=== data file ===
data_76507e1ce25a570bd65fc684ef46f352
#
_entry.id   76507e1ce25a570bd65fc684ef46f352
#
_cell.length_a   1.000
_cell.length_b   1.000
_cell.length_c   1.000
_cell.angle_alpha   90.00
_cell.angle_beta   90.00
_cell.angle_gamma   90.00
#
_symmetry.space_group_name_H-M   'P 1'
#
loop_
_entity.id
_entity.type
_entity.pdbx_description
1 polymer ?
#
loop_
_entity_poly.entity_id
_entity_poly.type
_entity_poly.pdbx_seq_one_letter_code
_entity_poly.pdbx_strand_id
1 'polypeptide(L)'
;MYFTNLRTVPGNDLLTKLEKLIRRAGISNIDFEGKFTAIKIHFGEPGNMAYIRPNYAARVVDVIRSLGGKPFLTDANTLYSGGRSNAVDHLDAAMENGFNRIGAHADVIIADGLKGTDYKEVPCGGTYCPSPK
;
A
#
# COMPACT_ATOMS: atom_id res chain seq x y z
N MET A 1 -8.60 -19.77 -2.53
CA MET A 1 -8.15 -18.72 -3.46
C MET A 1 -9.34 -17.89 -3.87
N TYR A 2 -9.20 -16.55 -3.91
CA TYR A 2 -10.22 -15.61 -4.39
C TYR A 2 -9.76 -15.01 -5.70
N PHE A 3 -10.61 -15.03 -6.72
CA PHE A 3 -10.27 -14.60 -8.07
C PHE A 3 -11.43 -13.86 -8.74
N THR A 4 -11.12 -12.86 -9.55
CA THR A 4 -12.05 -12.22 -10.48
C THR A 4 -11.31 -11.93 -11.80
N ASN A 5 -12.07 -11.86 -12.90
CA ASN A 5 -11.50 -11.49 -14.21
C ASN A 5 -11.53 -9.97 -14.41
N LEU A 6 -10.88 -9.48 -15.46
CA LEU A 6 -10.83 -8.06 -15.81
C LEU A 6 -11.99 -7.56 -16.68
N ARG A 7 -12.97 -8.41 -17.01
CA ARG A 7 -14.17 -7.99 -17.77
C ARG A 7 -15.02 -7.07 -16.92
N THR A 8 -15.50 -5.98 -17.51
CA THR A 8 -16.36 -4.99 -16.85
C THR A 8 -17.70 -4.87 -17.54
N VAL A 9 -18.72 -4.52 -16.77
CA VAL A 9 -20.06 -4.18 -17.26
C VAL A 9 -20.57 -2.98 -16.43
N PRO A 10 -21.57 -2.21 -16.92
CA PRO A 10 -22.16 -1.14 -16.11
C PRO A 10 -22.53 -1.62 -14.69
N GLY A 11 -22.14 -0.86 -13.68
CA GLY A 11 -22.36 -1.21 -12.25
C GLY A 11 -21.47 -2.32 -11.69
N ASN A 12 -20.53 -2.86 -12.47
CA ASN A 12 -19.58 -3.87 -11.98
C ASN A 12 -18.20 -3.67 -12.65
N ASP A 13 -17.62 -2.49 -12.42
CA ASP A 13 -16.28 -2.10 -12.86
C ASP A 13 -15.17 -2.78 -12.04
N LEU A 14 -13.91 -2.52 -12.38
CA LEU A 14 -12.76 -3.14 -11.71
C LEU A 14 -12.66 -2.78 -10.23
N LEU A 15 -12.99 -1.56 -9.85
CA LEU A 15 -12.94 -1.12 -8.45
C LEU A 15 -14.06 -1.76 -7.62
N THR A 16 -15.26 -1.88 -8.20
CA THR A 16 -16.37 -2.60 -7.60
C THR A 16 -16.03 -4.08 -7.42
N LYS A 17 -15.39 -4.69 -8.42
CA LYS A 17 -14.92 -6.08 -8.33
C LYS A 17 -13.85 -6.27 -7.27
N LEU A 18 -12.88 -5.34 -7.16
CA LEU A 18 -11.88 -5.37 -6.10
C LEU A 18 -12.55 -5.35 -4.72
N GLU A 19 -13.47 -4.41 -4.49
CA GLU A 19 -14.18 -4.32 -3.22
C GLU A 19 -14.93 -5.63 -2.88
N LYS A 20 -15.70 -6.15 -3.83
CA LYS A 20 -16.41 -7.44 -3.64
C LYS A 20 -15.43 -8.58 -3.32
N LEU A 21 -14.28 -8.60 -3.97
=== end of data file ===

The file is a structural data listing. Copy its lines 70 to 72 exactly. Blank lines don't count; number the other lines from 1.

N LEU A 14 -13.91 -2.52 -12.38
CA LEU A 14 -12.76 -3.14 -11.71
C LEU A 14 -12.66 -2.78 -10.23